Darby started playing tourney at 10
When the Andalusia Rotary Club opens the World Championship Domino Tournament next weekend, many things will be familiar.
Regulars will recognize the format, the process, and the faces of the players in both the youth and adult divisions.
Stephen Darby is one of those familiar places. But this year, he’ll be moving from the teen to the adult division.
“I think I was 10 the first time I played,” he said. “I played with my sister in doubles, and in singles, I got killed.”
He had attended the tournament with his father, local Rotarian David Darby, before, and expressed an interest in playing.
“Dad had taught me a couple of months before, so we played.”
He and his sister, Sara, finished fourth in doubles that first year. He said he like math and picks up games and strategy pretty quickly. Between his 10th and 11th years, he got some more tips.
“ When I was between 10 and 11, I played a lot of dominoes,” he said. “I talked to Chris and stepped up my game.”
Darby is referring to Chris Authement of Baton Rouge, La., easily recognizable to locals because he dresses to be remembered, usually sporting a tuxedo or a top hat or both.
In the years since then, Darby has won twice, at ages 11 and 14. He’s also come in second once, and has won the doubles tournament twice.
“I think the only years I didn’t get a real trophy was when I was 13 and 16,” he said.
This year, he plans to play the singles tournament in the adult division, and possibly participate in the round robin tournament.
As is tradition in his family, he’ll start brushing up his game during the Fourth of July weekend.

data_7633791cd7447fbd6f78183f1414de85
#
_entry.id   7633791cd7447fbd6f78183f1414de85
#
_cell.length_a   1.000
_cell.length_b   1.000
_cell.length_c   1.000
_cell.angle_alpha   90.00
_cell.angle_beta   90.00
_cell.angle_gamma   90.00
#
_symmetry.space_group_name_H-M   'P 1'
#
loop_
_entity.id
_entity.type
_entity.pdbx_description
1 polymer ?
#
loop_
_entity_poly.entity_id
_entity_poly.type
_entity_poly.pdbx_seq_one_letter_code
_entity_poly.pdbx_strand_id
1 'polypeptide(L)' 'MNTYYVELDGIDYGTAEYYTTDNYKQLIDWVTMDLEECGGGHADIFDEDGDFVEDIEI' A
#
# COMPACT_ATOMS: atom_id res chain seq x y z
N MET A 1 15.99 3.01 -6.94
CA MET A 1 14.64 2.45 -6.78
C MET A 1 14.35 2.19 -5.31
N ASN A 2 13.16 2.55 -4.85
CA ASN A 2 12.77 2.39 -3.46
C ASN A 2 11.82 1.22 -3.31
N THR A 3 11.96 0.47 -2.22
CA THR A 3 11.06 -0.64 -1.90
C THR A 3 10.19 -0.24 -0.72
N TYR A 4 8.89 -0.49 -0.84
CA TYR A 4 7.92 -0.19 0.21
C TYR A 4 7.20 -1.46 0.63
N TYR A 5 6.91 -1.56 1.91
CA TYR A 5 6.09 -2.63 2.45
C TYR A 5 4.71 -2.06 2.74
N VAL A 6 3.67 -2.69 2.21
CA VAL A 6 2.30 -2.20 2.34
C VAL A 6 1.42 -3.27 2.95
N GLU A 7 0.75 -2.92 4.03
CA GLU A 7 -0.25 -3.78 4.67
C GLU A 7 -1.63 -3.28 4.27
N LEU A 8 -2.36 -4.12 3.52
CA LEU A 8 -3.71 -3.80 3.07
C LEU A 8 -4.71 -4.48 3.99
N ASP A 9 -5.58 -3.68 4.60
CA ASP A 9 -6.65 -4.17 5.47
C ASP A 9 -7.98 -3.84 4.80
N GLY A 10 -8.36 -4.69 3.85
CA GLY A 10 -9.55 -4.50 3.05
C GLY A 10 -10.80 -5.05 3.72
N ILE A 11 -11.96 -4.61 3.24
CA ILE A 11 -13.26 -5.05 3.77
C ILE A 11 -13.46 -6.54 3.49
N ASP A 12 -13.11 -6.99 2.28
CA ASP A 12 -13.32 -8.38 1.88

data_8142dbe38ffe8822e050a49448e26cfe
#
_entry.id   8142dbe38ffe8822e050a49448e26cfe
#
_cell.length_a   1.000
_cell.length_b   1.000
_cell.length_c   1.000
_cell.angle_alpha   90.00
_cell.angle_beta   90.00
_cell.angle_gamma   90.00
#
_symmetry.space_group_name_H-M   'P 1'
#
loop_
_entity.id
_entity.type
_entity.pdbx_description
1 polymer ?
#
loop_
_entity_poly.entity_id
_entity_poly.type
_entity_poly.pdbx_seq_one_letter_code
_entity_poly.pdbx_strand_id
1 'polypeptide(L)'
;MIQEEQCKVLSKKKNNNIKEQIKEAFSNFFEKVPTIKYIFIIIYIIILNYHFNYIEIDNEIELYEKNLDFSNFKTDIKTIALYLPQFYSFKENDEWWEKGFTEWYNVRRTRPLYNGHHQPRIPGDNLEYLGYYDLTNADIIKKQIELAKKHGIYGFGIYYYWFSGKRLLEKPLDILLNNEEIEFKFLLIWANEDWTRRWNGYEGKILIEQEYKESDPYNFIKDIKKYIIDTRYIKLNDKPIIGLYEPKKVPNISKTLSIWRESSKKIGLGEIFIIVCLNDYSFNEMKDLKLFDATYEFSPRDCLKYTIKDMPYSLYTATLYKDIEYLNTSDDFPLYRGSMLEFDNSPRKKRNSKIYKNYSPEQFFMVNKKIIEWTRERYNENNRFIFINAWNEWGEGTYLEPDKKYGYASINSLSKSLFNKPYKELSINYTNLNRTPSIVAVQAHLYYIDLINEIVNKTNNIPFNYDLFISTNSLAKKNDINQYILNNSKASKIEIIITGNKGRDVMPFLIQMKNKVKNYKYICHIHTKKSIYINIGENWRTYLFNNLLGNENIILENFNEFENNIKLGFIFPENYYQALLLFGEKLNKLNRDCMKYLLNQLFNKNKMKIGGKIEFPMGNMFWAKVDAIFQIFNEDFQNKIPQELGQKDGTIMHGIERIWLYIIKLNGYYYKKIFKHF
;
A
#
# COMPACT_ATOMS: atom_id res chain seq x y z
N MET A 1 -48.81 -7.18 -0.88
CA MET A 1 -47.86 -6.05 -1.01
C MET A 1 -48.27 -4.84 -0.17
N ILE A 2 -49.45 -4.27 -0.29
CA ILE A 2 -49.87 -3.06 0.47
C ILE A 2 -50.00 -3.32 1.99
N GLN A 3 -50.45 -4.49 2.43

“I talk to Chris throughout the year, and pick up strategies and random stuff, like, “If someone goes down with double five, play the five/one.” Other than that, dominoes are limited to the tournament. I like to show up and show my skills.”
Photographs taken of him through the years at the WCDT show that while he’s never topped his friend Chris Authement’s attire, he’s chosen some interesting outfits in which to play dominoes.
“Originally, I wore my Robert Horry jersey to represent the roots of Andalusia,” he said. “I went with Chris to the Saints-Falcons game the year the Saints won the Super Bowl. He had a golden tux with a “who d’at” leprachaun on the back. I had just gotten new pinstripe suit, and he made me wear it (to the domino tournament). This year, I think I’ll just be wearing regular clothes.”
“When I believed in luck, I did stuff like that,” he said.
For those who would like to learn the game, he recommends stopping by the tournament, set for Fri. and Sat., July 8 and 9, at the Kiwanis Community Center in Andalusia. Singles play is on Friday, doubles on Saturday, in the children’s, teens’ and adult’s divisions. There will be $20,000 in prize money awarded.
“There are people around who will be happy to teach you how to play dominoes,” he said. “It’s not that hard of a game, just elimination and memory. You can pick it up pretty fast.
Darby is a political science and economics major at Auburn University and hopes to enroll in law school after graduation. Long-term, he’d like to clerk for a judge, or work with the Southern Poverty Law Center or the NAACP.
“I’d really like to help out less affluent individuals with law services and the like,” he said.
Additional information is available at www.worlddomino.com.